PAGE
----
The dwindling fortune of Nigeria’s sprinters has now become a continental embarrassment as was seen at the IAAF Continental Cup where no Nigerian individual sprinter could get to the podium for the continent against the likes of Adekoya and Ogunode, whom Nigeria lost to Bahrain and Qatar respectively. Unfortunately, both athletes will not don the green and white colours in their lifetime, having found solace in countries that appreciate their talent and are willing to go the extra mile to ensure that they succeed.
Factors such as poor funding and lack of adequate training facilities amongst others, are responsible for this decline, which if not stalled, may trigger the defection of even more local athletes to other countries.
WHAT CAN BE DONE?
Until adequate funding is being injected into Track and Field to provide a systemic program where we can draw from the pool of talents within the country, the trend of losing our best talents or not attracting those with Nigerian descent, is bound to continue.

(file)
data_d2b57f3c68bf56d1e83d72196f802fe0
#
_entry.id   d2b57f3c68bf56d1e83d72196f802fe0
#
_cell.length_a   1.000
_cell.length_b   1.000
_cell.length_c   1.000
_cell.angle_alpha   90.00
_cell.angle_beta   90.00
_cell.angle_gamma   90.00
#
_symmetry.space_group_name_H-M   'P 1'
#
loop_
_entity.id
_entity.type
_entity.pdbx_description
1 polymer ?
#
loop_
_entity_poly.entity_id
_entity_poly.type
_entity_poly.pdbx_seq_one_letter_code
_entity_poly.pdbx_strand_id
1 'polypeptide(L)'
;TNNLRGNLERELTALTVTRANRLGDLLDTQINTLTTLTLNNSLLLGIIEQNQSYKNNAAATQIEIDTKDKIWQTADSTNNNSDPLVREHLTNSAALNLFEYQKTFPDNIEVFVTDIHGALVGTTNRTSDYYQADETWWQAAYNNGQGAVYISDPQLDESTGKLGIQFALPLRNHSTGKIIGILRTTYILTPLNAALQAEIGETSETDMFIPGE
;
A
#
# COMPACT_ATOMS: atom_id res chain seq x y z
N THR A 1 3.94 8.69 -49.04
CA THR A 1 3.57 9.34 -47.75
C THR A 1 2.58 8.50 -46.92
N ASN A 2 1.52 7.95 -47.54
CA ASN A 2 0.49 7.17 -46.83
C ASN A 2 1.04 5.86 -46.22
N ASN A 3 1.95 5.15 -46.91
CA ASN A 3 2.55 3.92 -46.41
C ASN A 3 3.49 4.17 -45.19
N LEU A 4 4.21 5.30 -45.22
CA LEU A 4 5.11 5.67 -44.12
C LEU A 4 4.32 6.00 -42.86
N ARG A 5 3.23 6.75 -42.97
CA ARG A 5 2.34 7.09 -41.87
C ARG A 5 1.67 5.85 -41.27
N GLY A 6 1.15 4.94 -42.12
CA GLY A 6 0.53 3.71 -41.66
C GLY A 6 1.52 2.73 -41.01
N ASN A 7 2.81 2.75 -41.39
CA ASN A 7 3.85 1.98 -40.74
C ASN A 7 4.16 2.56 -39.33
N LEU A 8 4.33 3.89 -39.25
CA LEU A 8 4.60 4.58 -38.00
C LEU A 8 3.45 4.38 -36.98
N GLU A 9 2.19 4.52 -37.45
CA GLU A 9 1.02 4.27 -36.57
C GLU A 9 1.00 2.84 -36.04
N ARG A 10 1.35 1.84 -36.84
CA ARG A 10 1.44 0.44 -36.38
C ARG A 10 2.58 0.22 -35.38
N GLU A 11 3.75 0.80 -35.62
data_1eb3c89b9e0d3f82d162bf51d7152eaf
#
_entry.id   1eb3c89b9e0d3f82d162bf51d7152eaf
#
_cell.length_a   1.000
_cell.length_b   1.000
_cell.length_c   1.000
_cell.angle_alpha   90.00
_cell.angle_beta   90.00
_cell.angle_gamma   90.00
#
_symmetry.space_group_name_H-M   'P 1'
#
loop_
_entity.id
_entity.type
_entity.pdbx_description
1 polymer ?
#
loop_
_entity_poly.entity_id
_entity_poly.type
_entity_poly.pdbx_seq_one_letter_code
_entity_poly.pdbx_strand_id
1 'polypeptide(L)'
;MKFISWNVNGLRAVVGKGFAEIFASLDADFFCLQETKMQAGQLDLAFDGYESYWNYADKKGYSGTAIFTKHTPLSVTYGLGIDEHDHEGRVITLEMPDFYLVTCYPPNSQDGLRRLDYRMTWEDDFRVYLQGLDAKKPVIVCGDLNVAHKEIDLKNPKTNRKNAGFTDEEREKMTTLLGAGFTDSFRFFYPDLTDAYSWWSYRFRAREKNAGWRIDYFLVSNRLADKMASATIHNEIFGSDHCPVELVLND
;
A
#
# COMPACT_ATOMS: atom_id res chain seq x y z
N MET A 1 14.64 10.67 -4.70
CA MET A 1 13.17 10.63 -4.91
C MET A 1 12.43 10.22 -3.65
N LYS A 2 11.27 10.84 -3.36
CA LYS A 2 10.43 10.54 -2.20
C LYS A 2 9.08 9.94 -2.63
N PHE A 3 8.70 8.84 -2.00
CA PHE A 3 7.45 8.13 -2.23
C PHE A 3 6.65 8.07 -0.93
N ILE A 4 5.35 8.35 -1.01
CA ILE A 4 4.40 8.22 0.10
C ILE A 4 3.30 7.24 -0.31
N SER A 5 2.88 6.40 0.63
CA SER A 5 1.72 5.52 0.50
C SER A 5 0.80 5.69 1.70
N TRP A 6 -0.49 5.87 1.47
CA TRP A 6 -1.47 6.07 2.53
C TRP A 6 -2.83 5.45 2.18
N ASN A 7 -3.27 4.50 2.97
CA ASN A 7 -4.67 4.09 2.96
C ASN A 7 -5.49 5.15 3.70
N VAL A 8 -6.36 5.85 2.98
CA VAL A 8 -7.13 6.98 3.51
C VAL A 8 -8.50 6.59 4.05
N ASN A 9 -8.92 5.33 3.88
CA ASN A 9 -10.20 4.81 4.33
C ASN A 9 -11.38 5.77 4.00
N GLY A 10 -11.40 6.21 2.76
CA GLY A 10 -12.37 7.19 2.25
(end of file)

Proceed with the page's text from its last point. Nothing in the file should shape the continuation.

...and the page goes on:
Great Britain started careful and proper investments since 2005 when it got the offer to host the 2012 Olympics. Ten years down the line, the country is already enjoying the benefits of their investment. Ujah, who is just 20 years old is running under 10 seconds in the 100m, so is faster than our top male athletes! One cannot help but wonder how many more talents of Nigerian origin are coming under the radar of other countries.
Coaches also have a part to play in ensuring that it doesn’t just boil down to knowing athletics, but developing the individual. We have to be more professional and improve their knowledge every day.
This year brings the World Championships in Beijing, and beyond that lies summer Olympics in Rio. Preparations have to commence now on developing younger athletes with indicators that they can get medals on the world stage. If there is a good support network, one can move not just the younger athletes, but also their senior counterparts forward.